A local group is furious at the state government, claiming it was “duped” into dropping a class action.
The group dropped the action after agreements were reached which it believed were satisfactory, but is frustrated because nothing has been done.
The Murray Valley Groundwater Irrigators Association and its chairman Greg Sandford led the class action following a controversial government decision in 2006 to remove water entitlements.
One Blighty dairy farmer lost 90 per cent of his permanent water, which he says makes the business unsustainable in dry times, like he is presently experiencing.
Mr Sandford said the class action was dropped when the government agreed to investigate that all groundwater users would receive a more equal share of original entitlements, before the acquisition.
A further part of the agreement was that the NSW Government would not pursue legal costs, but Mr Sandford said they have recently been sent a bill ‘‘for quite a lot of money’’.
‘‘We left that meeting (at which the agreement was reached) after eight years of fighting thinking something had finally been resolved and, even though we didn’t have to, we dropped the class action.
‘‘We now feel we were duped,” Mr Sandford said.
The issue has been raised with Member for Murray Austin Evans and was discussed with Deputy Premier John Barilaro when he was in Deniliquin this month.
Blighty dairy farmer Brett Napier, who has been caught up in the controversy, says removing the groundwater means they “struggle to keep the farm productive in dry times”.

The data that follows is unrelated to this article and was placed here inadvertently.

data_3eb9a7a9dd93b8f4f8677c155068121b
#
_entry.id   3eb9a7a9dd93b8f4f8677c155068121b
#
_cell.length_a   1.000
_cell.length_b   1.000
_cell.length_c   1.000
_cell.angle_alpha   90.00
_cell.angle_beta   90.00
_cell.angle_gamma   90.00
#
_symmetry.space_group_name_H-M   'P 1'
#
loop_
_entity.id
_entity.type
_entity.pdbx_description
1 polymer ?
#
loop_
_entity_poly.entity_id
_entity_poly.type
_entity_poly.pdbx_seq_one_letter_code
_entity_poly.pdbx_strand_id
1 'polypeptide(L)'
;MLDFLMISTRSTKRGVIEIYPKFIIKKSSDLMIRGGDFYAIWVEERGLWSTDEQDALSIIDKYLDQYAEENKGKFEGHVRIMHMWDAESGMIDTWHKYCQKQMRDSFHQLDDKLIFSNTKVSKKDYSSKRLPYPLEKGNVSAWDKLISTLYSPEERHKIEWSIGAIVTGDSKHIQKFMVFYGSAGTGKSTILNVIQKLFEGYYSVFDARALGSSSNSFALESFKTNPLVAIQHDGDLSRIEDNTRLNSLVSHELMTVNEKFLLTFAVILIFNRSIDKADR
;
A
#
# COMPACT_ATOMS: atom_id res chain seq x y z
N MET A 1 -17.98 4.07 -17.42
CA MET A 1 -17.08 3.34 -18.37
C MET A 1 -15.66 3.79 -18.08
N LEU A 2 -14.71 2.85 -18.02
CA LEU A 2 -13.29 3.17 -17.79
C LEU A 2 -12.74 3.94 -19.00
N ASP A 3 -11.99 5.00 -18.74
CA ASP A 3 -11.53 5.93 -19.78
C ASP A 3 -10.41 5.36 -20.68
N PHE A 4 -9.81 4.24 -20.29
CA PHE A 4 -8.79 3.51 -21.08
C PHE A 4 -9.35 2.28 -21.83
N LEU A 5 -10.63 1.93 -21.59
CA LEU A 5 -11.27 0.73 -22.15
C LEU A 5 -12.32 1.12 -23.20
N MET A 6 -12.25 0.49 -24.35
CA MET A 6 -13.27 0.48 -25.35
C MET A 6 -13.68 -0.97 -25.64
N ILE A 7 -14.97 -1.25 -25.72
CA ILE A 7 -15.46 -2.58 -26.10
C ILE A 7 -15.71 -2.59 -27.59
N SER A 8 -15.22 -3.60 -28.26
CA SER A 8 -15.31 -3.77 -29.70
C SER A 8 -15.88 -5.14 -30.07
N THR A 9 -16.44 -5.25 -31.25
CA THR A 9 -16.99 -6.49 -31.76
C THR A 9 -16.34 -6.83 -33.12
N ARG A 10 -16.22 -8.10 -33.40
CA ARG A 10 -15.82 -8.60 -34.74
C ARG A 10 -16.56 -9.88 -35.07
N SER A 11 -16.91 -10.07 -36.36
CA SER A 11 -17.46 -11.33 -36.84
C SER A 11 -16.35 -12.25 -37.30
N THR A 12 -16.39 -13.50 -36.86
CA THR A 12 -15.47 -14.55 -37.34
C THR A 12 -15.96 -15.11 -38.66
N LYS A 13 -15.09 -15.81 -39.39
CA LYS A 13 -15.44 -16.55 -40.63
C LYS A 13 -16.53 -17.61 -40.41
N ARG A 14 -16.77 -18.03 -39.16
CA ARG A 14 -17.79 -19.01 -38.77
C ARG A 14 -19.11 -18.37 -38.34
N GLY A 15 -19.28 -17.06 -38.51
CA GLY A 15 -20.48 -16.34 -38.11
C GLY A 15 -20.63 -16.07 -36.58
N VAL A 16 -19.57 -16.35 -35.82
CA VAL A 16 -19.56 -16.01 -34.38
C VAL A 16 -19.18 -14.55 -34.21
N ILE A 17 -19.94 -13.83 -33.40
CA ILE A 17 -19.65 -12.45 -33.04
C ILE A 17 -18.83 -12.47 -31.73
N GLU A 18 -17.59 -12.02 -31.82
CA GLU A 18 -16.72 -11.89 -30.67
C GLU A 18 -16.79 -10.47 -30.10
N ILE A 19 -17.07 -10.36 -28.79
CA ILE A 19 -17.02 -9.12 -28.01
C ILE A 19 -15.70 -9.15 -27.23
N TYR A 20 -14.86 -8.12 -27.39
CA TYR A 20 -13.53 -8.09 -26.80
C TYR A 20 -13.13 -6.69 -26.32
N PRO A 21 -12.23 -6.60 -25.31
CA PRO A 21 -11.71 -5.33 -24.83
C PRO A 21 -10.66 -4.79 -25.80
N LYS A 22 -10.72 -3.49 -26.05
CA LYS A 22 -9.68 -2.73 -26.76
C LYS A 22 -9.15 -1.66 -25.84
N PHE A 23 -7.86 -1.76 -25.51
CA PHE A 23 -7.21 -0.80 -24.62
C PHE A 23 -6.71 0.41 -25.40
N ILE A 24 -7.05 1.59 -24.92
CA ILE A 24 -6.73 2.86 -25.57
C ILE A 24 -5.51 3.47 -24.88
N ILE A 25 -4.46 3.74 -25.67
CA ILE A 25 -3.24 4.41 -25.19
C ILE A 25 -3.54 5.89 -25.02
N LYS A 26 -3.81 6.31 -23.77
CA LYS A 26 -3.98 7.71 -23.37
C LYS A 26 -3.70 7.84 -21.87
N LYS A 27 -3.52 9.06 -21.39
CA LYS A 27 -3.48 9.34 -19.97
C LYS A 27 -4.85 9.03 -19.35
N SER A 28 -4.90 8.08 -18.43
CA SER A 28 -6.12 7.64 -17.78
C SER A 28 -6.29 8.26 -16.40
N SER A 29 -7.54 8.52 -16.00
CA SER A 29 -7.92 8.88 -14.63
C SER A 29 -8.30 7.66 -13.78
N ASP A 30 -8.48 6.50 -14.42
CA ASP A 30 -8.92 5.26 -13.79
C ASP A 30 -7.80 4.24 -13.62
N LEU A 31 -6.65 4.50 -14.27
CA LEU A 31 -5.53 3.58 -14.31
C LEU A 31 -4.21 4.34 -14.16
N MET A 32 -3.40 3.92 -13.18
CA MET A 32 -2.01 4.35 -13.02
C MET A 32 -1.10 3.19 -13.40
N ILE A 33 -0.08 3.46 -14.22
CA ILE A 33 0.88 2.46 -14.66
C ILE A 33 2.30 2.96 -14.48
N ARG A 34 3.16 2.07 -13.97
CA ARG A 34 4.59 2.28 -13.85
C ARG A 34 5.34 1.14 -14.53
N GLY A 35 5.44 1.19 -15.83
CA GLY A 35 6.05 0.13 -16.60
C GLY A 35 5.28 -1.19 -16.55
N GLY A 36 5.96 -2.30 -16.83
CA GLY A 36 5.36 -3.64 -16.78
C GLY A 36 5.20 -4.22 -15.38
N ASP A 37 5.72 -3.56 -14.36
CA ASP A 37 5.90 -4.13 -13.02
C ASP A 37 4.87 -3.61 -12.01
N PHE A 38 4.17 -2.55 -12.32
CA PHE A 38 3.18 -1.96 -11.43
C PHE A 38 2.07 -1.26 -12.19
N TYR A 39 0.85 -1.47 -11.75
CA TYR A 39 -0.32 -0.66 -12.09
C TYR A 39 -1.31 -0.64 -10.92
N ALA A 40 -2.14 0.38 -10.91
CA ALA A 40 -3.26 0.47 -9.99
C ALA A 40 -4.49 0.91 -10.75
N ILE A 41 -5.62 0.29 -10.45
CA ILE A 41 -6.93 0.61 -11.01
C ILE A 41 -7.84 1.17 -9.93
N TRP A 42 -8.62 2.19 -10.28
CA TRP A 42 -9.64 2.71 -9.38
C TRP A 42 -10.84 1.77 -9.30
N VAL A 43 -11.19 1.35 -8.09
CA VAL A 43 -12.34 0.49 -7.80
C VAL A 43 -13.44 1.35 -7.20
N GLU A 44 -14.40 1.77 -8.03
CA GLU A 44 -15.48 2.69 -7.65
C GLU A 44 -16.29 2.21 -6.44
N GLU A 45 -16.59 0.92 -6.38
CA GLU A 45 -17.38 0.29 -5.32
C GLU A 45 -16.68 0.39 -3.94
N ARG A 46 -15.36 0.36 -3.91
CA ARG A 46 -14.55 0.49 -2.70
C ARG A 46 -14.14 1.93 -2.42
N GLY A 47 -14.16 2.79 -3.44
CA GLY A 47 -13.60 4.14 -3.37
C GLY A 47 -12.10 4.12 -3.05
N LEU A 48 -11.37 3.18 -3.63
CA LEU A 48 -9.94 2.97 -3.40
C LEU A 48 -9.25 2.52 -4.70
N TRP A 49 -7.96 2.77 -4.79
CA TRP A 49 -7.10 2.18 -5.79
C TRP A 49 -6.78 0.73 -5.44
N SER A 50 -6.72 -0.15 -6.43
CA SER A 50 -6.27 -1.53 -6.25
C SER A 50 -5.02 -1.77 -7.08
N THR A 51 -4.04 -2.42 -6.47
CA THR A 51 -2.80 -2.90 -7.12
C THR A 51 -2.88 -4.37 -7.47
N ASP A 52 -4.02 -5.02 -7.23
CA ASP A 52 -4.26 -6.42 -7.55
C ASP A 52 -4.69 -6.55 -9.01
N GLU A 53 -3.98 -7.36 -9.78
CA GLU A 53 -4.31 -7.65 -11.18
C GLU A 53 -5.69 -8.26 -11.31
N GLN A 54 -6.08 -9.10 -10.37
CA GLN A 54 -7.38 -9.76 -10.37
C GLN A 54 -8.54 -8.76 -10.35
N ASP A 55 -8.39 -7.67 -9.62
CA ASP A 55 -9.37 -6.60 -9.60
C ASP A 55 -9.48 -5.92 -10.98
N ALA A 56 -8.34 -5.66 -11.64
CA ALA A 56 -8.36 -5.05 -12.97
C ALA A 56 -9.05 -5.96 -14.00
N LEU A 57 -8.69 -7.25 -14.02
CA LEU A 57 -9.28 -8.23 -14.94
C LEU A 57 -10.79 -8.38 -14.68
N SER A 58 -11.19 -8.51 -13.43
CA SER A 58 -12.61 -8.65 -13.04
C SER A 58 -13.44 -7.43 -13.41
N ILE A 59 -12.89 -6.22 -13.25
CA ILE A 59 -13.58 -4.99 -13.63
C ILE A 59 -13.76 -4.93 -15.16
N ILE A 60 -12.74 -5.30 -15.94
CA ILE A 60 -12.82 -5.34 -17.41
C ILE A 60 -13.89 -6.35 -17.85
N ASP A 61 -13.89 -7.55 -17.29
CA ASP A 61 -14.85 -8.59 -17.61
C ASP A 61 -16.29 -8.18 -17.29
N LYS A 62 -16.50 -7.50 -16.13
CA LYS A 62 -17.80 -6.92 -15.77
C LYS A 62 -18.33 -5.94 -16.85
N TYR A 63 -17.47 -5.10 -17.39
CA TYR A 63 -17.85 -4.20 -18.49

He wants entitlements to be retrospectively returned.
Mr Napier said under the groundwater acquisitions in 2006, his farm’s permanent entitlements were clawed back about 90 per cent from 595 megalitres to a 70ML, which is ‘‘a far cry from what is needed to keep the dairy farm afloat if there is no access to surface irrigation water’’.
He said rubbing salt into the wound is that some in NSW Murray, including those nearby in Blighty, suffered cuts at least 50 per cent less than his own.
‘‘Because of the way the cuts were handled, we lost about 90 per cent while some only lost between 40 and 45 per cent,’’ Mr Napier said.
The cuts occurred in a drought period and were based on historic use, despite the original government proposal to have a 40 per cent cut across the board.
‘‘We all understand there had to be some cuts, but it’s unfair that some lost 40 per cent while others lost 90 per cent,’’ Mr Napier said.
‘‘Bore water is valued at $1600 to $1700 per megalitre, so that’s a lot of money lost off (the value) our place.
‘‘Our entitlements were taken from us unfairly and now (in a dry year) we have to buy in water just to grow feed for our cattle.
‘‘What we want is for some of that permanent entitlement to be given back, so those of us who lost more are equal to the others — we would be happy with that, and were not going to stop fighting until it is fixed.’’
Mr Napier said in a dry year when access to surface irrigation water is limited, like this year, his farming business has to purchase at least 200ML to 250ML of water just to grow feed.
He said that can be unsustainable due to the cost, but saving money by thinning the milking herd is not possible because the herd guarantees their loan with the bank.
He said if governments and decision makers would listen to grassroots farmers in the NSW Murray, the impacts could have been lessened.
‘‘What helps us stay in business is access to water, but everything the governments have done has restricted that,’’ Mr Napier said.
‘‘We have no reliable access to surface water, and on top of that we’ve taken a hit with the groundwater.
‘‘Government decisions are gradually putting us out of business.
‘‘The bores are meant to ensure we have access to water in a drought, but the government has taken up to 90 per cent of it from us.
‘‘We have to keep lobbying for change, and one easy way governments can help is by releasing permanent water back to us.’’